up-to-date, even after the presentations.

**Computer Environment**

The course web site (at top of this file) is the primary means of
distributing basic information about the course. It contains the:

- Syllabus and schedule of classes,
- Pdf versions of slides used in the lectures (see previous section),
- Assignments of readings and homework,
- Electronic versions of major homework exercises, and
- A variety of software that students can use in the course

Students will be using Treeage© (student edition) to work on
assignments.

**Recitations**

Weekly problem-solving sessions will occur at times the instructors
will establish in consultation with the class.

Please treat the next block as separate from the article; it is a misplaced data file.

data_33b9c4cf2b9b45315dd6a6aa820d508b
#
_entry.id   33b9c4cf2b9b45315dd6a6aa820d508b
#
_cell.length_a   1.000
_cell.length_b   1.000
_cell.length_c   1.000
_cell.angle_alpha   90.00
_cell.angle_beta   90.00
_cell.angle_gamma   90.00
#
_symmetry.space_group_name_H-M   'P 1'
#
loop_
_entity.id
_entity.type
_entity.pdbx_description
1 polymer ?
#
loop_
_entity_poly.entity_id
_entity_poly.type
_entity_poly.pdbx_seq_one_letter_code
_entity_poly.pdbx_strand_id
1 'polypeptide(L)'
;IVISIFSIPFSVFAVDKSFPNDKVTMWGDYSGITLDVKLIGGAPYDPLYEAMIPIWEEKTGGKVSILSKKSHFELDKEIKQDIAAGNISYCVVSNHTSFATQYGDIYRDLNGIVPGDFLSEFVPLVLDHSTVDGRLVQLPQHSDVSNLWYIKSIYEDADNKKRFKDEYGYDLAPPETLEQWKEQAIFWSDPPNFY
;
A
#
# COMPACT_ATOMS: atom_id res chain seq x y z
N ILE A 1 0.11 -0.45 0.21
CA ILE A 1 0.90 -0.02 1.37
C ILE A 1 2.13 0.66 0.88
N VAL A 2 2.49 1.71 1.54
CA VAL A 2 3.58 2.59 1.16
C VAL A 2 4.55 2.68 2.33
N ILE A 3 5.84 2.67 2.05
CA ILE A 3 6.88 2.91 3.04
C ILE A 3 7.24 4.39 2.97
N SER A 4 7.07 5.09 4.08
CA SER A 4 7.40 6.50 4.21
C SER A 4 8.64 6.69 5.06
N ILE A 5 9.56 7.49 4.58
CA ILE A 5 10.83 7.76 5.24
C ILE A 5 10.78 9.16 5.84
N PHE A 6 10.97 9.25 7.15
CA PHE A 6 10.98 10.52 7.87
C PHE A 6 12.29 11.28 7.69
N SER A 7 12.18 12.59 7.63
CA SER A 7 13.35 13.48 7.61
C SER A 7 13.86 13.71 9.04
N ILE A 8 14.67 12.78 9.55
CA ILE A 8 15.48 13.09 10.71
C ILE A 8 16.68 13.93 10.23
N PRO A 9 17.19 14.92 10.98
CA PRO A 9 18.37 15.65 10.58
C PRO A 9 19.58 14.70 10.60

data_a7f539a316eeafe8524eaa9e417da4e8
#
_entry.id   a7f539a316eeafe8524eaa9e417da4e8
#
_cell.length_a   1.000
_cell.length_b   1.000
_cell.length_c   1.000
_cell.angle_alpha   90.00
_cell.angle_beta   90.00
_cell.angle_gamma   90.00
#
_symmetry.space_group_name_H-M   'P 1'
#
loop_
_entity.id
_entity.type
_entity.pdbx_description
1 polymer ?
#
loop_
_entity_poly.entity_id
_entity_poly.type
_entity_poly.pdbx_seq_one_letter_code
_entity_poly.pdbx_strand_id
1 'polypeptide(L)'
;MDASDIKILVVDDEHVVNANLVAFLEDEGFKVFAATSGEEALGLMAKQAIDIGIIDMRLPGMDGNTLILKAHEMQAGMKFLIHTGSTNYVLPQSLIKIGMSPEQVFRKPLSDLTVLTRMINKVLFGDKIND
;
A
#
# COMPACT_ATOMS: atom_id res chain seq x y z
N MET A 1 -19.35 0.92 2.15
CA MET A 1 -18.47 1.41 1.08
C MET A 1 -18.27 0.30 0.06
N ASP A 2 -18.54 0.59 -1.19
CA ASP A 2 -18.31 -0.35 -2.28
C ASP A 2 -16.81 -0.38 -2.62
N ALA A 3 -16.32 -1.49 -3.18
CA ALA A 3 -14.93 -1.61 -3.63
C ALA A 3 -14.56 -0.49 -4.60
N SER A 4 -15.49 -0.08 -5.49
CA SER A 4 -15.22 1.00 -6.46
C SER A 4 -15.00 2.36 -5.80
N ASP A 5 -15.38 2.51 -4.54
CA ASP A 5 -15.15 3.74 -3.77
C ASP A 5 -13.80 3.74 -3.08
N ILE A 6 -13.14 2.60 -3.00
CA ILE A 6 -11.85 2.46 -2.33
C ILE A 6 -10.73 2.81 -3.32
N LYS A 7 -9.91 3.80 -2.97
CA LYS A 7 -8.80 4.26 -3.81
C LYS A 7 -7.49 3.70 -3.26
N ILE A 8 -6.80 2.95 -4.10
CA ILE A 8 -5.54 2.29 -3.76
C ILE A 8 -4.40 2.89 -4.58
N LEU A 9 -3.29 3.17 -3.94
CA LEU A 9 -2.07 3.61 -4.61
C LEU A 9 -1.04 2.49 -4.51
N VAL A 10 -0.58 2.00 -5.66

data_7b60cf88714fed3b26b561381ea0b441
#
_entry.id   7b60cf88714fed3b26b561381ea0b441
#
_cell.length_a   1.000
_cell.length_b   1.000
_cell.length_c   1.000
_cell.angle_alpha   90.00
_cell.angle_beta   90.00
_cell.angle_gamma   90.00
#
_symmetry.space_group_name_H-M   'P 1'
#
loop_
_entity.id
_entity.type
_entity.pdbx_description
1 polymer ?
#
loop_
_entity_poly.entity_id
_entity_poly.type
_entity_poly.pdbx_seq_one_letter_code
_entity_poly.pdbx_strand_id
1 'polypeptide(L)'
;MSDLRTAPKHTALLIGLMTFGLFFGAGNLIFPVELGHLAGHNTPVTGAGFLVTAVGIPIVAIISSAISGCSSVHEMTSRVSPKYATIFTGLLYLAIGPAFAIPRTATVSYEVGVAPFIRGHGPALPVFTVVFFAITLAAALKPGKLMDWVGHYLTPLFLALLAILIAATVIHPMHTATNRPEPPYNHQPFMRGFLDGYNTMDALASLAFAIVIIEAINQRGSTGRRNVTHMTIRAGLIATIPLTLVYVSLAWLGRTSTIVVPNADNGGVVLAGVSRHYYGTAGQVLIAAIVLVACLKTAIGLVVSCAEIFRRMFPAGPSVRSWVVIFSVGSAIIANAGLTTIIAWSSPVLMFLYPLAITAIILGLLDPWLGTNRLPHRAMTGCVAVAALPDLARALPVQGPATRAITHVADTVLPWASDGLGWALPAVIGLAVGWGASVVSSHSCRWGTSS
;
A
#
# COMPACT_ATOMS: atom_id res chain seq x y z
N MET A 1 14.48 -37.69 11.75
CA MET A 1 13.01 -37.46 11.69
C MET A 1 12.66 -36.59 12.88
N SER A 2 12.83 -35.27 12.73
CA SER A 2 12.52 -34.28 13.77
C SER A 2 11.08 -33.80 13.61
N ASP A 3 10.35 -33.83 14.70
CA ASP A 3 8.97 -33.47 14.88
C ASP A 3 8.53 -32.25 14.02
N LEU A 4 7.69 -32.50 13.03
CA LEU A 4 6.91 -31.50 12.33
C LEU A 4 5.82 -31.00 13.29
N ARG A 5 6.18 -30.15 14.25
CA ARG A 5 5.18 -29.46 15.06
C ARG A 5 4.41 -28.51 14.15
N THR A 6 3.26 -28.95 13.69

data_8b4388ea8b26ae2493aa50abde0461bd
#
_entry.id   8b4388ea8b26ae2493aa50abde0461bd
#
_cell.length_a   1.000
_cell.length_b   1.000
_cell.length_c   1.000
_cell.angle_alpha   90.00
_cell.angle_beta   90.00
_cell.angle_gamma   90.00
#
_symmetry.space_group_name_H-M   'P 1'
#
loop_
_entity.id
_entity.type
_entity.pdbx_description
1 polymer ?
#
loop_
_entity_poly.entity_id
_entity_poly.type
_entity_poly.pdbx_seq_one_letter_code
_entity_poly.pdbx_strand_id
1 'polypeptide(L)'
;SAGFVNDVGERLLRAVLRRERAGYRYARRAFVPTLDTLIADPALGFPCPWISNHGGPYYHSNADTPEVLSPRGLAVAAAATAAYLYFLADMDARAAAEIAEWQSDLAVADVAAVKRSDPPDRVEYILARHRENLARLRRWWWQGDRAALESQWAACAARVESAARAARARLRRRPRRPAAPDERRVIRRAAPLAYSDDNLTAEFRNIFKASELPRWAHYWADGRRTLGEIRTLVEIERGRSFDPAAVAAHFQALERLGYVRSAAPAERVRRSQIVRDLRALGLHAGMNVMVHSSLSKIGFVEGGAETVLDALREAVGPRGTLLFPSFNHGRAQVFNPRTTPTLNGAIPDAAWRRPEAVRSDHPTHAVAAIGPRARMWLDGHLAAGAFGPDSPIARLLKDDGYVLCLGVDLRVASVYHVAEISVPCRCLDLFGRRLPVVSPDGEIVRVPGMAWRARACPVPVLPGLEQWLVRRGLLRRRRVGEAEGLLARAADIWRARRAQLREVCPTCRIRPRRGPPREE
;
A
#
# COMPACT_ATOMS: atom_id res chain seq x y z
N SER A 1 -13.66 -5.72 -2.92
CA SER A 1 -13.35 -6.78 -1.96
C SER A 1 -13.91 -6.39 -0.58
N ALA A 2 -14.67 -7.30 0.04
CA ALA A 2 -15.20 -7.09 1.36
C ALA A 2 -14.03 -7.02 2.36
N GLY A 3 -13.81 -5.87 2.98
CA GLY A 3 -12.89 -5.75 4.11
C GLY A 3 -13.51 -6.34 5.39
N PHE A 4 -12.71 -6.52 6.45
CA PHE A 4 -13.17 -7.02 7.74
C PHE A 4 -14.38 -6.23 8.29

Prof. de Neufville will be available for at least half an hour after
each class for immediate questions and comments. Students can also make
appointments with him for personal discussions.

**Grading**

The teachers will base grades principally on written material:
homework, the mid-semester quiz and a final examination. The approximate
weights are:

- Homework: 40%
- Mid-semester quiz: 20%
- Final Examination: 40%

They will modulate the final grade by an appreciation of the
participant's progress throughout the semester. Those who finish strongly
and demonstrate that they have, at the end, mastered the material will
receive more credit for these final grades.

Examples of previous mid-semester quizzes are posted on the web page,
in the "Exercises" section, as Exercises 15 -- 17. These indicate the kind
of questions that will appear on future mid-semester quizzes. However,
note that their content may not match the current syllabus, so that future